FIGS. 2 and 3 are sketches showing another prior art airflow distributing device, in which FIG. 3 is a view taken from the line III--III of FIG. 2;

FIG. 4 is a sketch showing an airflow distributing device according to the present invention;

FIGS. 5A to 5F are views taken from the line V--V of FIG. 4, and show various operating modes of the device of the invention, respectively;

FIG. 6 is a view taken from the line VI--VI of FIG. 5F, showing a detailed construction of an important part of the device of the invention;

FIG. 7 is a segmental perspective view of a mode plate employed in the device of the invention;

FIG. 8 is a segmental but enlarged front view of a casing having three cells, the openings of the cells being covered by the mode plate of FIG. 7; and

FIG. 9 is a sketch showing a mode plate controlling mechanism by which the mode plate is rotated.

Prior to describing the construction of the airflow distributing device of the subject invention, explanation of prior art devices will be made with the aid of FIG. 1 and FIGS. 2 and 3 in order to clarify the inventive steps of the subject invention.

In FIG. 1, there is illustrated an airflow distributing device conventionally used. Such device is usually located under the dashboard (not shown) of a vehicle. The airflow distributing device shown comprises an indoor or passenger compartment air recirculation induction duct 10, an ambient air induction duct 12, a changeover damper 14 swingable to selectively close and open the ducts 10 and 12, a main duct 16 connected through a reduced portion thereof (no numeral) to the ducts 10 and 12, a blower 18 operatively disposed in the reduced portion, an evaporator core (cooling coil) 20 positioned in the main duct 16 downstream of the blower 18, and a heater core 22 disposed in the main duct 16 downstream of the evaporator core 20 so as to define a bypass passage 24 therein. Swingably disposed in the main duct 16 is an air temperature-flow control damper 26 which varies the ratio of the air amount passing through the heater core 22 to that passing through the bypass passage 24 so that when the heater core 22 operates, the air directed to the passenger compartment (not shown) has a desired temperature. The main duct 16 is formed at its downstream portion with three merged discharge ducts which are respectively a front window defroster or demisting duct 28 extending adjacent to a front window (not shown), a center discharge duct 30 arranged in the generally central portion of the instrument panel (not shown), and a lower discharge duct 32 extending to the front-lower portion of the passenger compartment. The ducts 28, 30 and 32 are respectively equipped with dampers 34, 36 and 38 at their upstream sections as shown. Laterally extending from the center discharge duct 30 are side window defroster ducts 40 which extend to side portions of the instrument panel. Denoted by numeral 42 in the lower discharge duct 32 is a rear duct which extends to a rear portion of the passenger compartment to transmit the air from the airflow distributing device to the rear portion. Usually, the discharge ducts 28 and 32 are used for transmitting the heated air passed through the operating heater core 22 and the discharge duct 30 is for the cooled air passing through the operating evaporator core 20.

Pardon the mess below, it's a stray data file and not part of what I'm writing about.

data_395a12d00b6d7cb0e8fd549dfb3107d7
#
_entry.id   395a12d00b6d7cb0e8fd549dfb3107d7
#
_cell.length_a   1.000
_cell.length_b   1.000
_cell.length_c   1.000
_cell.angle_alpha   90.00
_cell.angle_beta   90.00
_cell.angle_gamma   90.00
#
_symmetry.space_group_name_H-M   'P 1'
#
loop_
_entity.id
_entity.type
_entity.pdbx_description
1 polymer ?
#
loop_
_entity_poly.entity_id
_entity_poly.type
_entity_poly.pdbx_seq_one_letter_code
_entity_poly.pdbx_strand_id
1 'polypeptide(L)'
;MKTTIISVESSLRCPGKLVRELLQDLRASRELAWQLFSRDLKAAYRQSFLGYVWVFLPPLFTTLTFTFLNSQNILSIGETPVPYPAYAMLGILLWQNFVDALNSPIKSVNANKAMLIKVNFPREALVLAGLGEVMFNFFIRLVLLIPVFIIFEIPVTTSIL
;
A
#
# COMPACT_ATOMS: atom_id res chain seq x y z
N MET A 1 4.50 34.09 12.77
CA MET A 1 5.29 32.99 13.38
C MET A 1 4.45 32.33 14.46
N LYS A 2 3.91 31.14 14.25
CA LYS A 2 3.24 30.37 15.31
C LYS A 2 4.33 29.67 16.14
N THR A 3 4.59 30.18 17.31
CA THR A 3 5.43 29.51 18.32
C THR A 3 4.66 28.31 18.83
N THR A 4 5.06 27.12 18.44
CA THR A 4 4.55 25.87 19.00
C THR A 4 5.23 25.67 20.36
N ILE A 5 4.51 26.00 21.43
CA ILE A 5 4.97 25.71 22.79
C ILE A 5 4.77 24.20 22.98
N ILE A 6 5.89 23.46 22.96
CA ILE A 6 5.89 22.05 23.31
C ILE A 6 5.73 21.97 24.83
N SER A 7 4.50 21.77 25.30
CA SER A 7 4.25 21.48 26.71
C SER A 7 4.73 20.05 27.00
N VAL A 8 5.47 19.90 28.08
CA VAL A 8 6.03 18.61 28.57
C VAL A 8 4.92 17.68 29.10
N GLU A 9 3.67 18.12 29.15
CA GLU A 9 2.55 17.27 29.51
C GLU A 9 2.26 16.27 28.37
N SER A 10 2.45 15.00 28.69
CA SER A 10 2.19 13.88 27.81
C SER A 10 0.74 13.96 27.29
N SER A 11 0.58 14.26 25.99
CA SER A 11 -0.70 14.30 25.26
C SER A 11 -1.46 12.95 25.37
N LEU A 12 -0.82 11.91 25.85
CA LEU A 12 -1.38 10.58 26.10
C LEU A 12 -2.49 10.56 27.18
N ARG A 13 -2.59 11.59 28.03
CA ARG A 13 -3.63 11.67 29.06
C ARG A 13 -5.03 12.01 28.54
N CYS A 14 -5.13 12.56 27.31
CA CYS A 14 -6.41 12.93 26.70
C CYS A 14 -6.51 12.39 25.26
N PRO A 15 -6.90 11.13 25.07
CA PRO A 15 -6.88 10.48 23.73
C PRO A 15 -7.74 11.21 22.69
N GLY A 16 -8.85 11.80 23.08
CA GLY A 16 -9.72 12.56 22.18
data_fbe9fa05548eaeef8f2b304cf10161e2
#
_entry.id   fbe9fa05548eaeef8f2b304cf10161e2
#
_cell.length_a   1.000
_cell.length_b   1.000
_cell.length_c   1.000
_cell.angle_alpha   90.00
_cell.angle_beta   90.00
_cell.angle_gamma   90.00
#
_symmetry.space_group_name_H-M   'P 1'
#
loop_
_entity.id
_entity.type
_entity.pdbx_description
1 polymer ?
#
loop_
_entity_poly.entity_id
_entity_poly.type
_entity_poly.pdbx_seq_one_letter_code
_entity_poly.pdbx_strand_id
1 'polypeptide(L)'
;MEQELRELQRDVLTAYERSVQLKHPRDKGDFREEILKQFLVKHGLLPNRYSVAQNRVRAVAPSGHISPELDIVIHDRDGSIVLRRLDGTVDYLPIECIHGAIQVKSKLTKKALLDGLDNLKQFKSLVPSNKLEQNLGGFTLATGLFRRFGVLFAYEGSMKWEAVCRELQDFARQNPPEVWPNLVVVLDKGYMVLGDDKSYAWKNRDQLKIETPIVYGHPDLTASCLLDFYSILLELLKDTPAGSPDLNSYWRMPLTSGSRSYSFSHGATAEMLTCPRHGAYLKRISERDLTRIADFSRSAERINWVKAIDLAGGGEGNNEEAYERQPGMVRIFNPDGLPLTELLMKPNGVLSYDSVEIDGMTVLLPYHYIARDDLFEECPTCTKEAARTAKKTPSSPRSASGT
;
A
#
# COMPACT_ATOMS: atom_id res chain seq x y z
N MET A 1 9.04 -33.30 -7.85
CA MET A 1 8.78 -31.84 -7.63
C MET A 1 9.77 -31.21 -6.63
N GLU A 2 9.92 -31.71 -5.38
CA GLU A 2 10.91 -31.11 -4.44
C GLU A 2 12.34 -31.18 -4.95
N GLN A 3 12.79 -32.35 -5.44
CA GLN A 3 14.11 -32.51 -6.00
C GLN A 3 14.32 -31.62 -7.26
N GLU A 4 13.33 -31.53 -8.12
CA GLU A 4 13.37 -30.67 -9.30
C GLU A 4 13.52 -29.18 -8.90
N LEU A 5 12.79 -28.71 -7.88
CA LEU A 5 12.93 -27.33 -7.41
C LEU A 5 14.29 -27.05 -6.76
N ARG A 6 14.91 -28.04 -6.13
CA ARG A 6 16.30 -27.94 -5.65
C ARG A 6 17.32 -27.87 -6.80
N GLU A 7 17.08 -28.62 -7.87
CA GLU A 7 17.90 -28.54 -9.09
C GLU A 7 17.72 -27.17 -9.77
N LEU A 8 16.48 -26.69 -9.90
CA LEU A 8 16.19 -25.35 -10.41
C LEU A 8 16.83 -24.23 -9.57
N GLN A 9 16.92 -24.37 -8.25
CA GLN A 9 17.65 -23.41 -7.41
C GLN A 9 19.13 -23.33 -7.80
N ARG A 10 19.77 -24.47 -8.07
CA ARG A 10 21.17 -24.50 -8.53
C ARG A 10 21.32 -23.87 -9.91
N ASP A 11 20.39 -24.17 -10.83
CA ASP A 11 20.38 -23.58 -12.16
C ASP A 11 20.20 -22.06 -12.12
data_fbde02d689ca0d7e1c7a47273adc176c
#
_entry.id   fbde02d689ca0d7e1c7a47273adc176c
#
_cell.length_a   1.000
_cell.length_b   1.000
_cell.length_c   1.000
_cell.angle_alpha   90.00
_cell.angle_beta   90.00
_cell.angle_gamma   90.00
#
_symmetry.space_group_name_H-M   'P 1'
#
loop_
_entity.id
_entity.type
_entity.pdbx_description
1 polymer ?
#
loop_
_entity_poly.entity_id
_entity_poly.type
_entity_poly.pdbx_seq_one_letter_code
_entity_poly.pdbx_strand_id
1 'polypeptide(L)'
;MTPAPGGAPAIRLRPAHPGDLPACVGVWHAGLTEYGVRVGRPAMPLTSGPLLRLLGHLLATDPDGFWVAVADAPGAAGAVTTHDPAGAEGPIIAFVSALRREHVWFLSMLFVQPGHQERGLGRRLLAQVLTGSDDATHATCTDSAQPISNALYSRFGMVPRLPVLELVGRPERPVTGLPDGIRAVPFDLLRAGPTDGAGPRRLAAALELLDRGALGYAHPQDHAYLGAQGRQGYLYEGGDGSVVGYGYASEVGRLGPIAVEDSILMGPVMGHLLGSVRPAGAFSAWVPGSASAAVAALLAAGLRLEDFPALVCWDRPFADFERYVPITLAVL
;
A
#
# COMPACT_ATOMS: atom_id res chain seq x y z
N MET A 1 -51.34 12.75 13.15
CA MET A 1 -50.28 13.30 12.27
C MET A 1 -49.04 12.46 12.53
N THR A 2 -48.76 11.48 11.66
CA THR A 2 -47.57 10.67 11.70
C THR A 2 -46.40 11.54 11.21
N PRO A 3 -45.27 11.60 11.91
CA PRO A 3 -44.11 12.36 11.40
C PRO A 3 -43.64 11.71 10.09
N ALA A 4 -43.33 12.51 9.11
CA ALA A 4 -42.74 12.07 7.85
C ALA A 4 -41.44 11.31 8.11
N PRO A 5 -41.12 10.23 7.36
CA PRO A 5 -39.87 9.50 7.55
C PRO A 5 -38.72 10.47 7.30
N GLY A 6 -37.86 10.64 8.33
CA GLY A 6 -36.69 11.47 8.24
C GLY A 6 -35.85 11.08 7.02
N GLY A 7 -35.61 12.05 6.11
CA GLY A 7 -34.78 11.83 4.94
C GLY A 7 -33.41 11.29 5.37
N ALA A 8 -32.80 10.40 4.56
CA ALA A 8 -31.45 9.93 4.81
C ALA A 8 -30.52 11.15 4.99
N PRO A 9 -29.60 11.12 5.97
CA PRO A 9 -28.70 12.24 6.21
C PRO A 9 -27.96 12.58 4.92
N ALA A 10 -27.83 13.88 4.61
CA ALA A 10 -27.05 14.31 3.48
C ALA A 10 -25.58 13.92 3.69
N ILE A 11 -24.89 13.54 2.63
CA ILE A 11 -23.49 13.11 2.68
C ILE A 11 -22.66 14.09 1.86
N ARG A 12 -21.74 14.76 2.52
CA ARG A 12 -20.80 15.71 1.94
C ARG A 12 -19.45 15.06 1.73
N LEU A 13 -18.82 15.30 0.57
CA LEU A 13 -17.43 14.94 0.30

When air-conditioning in the passenger compartment, ventilation of the same and/or defrosting of the front window is required, the dampers 14, 26, 34, 36 and 38 are remotely controlled to open or close their corresponding passages by a passenger in the compartment. However, in this type airflow distributing device, very complicated wire cable linkages are used for the remote control due to the excessive number of dampers. Furthermore, by the same reason, the assembling of the dampers and the linkages in their corresponding positions and providing complete sealing between each damper and its corresponding portion are time consuming. This induces high cost production of the devices.

In FIGS. 2 and 3, there is illustrated the other prior art airflow distributing device which partially solves the drawbacks encountered in the above mentioned prior art device of FIG. 1. For facilitation, description of the parts which are substantially the same as those of FIG. 1 will be omitted from the following. The device of FIGS. 2 and 3 uses a rotatable drum assembly as a substitute for the dampers 34, 36 and 38 of FIG. 1, which comprises a casing 44 connected to the downstream portion of the main duct 16. The casing 44 is provided at its side walls with a front window defroster duct 28, a center discharge duct 30 and a lower discharge duct 32 at space intervals, as is well shown in FIG. 3. Rotatably disposed in the casing 44 is a drum 46 which is arranged so that its open end faces toward the heater core 22 in the main duct 16. The drum 46 is formed with two openings 48 and 50 in the cylindrical wall thereof which are adapted to open to suitable adjacent two of the above-mentioned three ducts 28, 30 and 32 in response to rotation of the drum 46. With this, the airflow distribution is achieved. However, in this type device, it requires a considerable force to rotate the drum 46 because substantially whole cylindrical surface of the drum 46 is brakingly in friction contact with the inner surface of the casing 44. Furthermore, there is a severe limitation in increasing the area of the openings 48 and 50 because in the distributing device, it is necessary to provide that only one of the three ducts 28, 30 and 32 is in communication with the main duct 16. This inevitably means the reduction of airflow amount passing through the device.